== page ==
Horn Lake Day Paddle
Paddling Horn Lake
If you talk to John about growing up with his family on Horn Lake you will see him immediately light up while he recalls endless hours of paddling his cedar canvas canoe to what seemed like distant islands, to high rocky cliffs and to his favourite fishing spots. He speaks of his team of dogs pulling his homemade dogsled along trails and over winding unplowed roads. Recalling annual spring sap runs bring memories of family gathered together at his Mum and Dad’s sugarhouse to boil sap into Maple syrup. He often talks of the many hours of slowly, silently moving through the bush with Sally English, senses on high alert, tracking deer. Sally was a trusted friend and neighbour who shared a deep knowledge of sustaining life in the bush. She also had a passion for the lake and the environment that surrounds its shorelines.
If you are already familiar with Horn Lake, then you will understand why it is a special place in the hearts of many. For the rest of us, it’s a beautiful lake to get to know whether by buying a cottage, by launching a boat or by dropping in a canoe, like we did and going for a paddle.
Horn Lake is located between the town of Burks Falls to the south and the town of Sundridge to the north. The shoreline perimeter runs approximately 22 km with characteristics typical of the Canadian Shield. Its waters are easily accessed by township maintained boat launches on both North and South Horn Lake Roads. Most of the cottages in the area are road access though there are a few inhabited islands for those with a more adventurous heart. Birch Crest resort provides boat slip rentals for water access properties.
The lake runs deep to a maximum depth of a 115 feet, making it known for its self-sustaining lake trout population, whitefish and small mouth bass. It’s not unusual to see hopeful early risers with a line in, patiently waiting for a bite or a boat trolling by in the evening.
The residents have an active property association (HLPOA) who organize social events on the lake such as the annual regatta and the boat parade. HLPOA is also involved monitoring lake quality and water levels, providing fire huts, and advocating for concerns such as development and property taxes. The association conducts general meetings and puts out a regular news letter that connects the Horn Lake community with current information and upcoming events.
Our day began from the South Horn Lake boat launch. We loaded up our young dog ,Tilley and our lunch and headed off to paddle around the perimeter of the lake. The cottages that we passed along the more southern shore seemed numerous and closer together. Many of these are original properties from years gone by. New builds have replaced many of the older cabins but some still remain like the original building that was once the General Store selling groceries, ice cream and gas. It was a gathering place and the hub of the south end of the lake. Long before that a sawmill was located in what is known to some as Sawdust Swamp, located just across the road from where the General Store would later stand.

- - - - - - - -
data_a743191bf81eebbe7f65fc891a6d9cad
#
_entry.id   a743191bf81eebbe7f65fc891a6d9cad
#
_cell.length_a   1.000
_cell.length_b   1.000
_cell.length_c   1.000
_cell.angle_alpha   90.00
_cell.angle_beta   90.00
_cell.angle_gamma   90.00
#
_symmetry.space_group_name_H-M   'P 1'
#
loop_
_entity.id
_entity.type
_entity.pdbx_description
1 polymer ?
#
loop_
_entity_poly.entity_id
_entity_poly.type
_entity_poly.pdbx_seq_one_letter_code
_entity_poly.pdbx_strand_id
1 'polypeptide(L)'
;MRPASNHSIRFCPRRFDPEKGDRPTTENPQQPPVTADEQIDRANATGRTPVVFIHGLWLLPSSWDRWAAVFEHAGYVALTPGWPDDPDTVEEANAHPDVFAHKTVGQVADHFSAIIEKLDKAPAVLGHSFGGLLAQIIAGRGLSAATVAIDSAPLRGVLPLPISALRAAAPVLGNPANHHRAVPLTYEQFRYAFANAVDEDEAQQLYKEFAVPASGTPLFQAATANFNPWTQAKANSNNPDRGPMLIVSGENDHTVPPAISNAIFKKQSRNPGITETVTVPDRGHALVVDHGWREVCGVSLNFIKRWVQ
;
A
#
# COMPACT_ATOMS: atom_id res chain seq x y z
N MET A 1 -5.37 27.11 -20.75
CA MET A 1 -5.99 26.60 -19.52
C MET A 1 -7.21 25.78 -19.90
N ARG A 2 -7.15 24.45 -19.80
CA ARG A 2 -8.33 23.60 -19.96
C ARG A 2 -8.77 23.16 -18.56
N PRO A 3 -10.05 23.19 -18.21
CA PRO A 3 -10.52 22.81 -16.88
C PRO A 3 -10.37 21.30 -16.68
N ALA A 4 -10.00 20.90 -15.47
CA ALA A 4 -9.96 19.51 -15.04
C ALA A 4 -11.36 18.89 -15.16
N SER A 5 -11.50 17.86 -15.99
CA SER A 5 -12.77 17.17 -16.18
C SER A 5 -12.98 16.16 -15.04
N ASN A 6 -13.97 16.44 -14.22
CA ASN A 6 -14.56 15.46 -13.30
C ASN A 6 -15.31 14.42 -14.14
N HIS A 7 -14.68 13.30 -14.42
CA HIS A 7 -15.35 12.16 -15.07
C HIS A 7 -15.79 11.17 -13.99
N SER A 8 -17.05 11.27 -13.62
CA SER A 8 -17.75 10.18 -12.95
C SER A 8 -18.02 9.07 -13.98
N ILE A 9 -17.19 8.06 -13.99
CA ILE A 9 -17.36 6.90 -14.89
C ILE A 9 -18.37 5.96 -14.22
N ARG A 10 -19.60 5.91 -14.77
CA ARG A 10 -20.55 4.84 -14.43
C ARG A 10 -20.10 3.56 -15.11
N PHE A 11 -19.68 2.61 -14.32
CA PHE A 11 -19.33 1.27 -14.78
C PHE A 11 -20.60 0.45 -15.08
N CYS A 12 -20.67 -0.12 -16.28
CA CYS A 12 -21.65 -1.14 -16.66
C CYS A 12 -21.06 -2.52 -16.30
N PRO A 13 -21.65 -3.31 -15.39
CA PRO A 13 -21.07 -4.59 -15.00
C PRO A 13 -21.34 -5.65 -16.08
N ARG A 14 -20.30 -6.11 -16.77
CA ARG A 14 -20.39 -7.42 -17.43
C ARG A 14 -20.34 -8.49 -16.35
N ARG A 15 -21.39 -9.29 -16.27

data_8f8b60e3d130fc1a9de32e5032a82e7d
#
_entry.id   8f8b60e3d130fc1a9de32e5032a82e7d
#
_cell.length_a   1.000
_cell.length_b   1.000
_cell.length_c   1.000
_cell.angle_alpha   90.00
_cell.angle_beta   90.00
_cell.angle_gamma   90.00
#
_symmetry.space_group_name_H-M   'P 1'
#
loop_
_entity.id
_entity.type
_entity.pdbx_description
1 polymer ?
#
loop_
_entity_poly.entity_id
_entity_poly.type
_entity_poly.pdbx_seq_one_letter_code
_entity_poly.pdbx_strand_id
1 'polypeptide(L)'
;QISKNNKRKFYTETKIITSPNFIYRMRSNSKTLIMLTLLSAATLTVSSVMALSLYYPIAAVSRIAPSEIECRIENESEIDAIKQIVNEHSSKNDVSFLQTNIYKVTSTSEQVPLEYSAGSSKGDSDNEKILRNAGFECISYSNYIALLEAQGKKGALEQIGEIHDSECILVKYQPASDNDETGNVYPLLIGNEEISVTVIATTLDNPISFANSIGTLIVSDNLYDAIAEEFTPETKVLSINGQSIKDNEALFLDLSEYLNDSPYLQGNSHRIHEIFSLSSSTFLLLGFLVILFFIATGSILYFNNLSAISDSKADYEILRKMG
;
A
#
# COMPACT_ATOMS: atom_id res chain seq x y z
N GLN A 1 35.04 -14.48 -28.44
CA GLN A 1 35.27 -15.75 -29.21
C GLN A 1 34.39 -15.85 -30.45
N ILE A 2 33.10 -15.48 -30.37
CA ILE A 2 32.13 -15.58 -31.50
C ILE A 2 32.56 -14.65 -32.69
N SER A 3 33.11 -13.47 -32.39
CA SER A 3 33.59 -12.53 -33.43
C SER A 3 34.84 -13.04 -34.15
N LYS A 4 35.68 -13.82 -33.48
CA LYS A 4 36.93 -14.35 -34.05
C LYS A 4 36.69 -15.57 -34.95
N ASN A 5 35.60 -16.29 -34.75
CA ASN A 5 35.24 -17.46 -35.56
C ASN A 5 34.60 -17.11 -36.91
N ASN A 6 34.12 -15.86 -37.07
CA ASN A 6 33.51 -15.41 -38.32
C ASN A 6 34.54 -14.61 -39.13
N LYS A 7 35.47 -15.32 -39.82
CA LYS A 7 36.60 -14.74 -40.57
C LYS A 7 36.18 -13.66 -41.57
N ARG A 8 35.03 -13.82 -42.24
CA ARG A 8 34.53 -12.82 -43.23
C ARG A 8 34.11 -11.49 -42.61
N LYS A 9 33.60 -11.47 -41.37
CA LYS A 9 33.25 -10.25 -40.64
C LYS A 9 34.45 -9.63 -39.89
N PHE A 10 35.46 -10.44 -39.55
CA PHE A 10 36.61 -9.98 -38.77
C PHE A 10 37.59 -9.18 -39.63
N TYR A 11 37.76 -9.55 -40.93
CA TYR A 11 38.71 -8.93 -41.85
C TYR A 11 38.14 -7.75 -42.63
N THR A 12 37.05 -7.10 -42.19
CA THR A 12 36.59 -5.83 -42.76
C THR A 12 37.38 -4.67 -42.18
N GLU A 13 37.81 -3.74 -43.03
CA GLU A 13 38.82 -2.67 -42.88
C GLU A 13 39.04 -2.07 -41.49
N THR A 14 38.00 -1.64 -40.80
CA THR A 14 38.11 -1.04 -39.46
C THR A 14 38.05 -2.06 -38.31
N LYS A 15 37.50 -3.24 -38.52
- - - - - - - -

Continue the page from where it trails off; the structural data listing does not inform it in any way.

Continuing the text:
A shallow sandy area tucked into the southeast corner of the lake was home to several species of birds. We startled red wing blackbirds from the tall grasses and watched a family of ducks as we paddled past. As our day progressed we would be fortunate to see blue herons, several merganser and mallard ducks, as well as loons.
Birch Crest Resort is family owned and operated. It is located just off South Horn Lake Road on the east side of the lake. This small resort offers housekeeping cabins and a more traditional cottage experience. Guests enjoy the large beach and beautiful sunsets that Horn Lake is renowned for. A few boats came and went from the marina but overall the atmosphere was relaxed and not at all busy compared to many other marinas within the Muskoka/Parry sound region. Boat activity out on the lake during this sunny, summer weekend was surprisingly low and the lake relatively quiet though most cottages that we paddled past were occupied.
Cottages and docks continued to line the shoreline for the rest of the paddle until we reached the northern end of the lake where crown land meets the waters edge. This seemingly large piece of crown continues along the north and west shores providing a more rugged and natural landscape.
High rocky cliffs offer a thrill for anyone brave enough to make the jump into the cool water below. Often a small group of boats will gather in the bay at the base of the cliffs to socialize and watch the jumpers. Stopping nearby for a well deserved shore lunch, all three of us enjoyed a cool and refreshing swim. The timing was perfect as we were about half way around the lake from our put in at the boat launch. We had encountered some headwinds earlier in the day and decided not to linger too long at our picnic spot as the wind was changing direction with some incoming clouds and we still had a few hours of paddling ahead of us. ( I’m sure we both would have jumped but we had to go…..well, maybe.)
Horn Lake is a spring fed, land locked lake with a surface area of 497 hectares. There are 4 main islands and many interesting bays and inlets to explore. At one time there was a trail located close to the jumping cliffs that led to a couple other small lakes. Unsure as to whether or not the trail had become overgrown, we decided that it will be another adventure for our next Horn Lake paddle. Our leisurely day on the water began around 9:00 am. Arriving back at the boat launch just after 6:00 pm we had worked up good appetites and were looking forward to a tasty meal.
It was a good day out on the water on a beautiful lake that was fun to explore.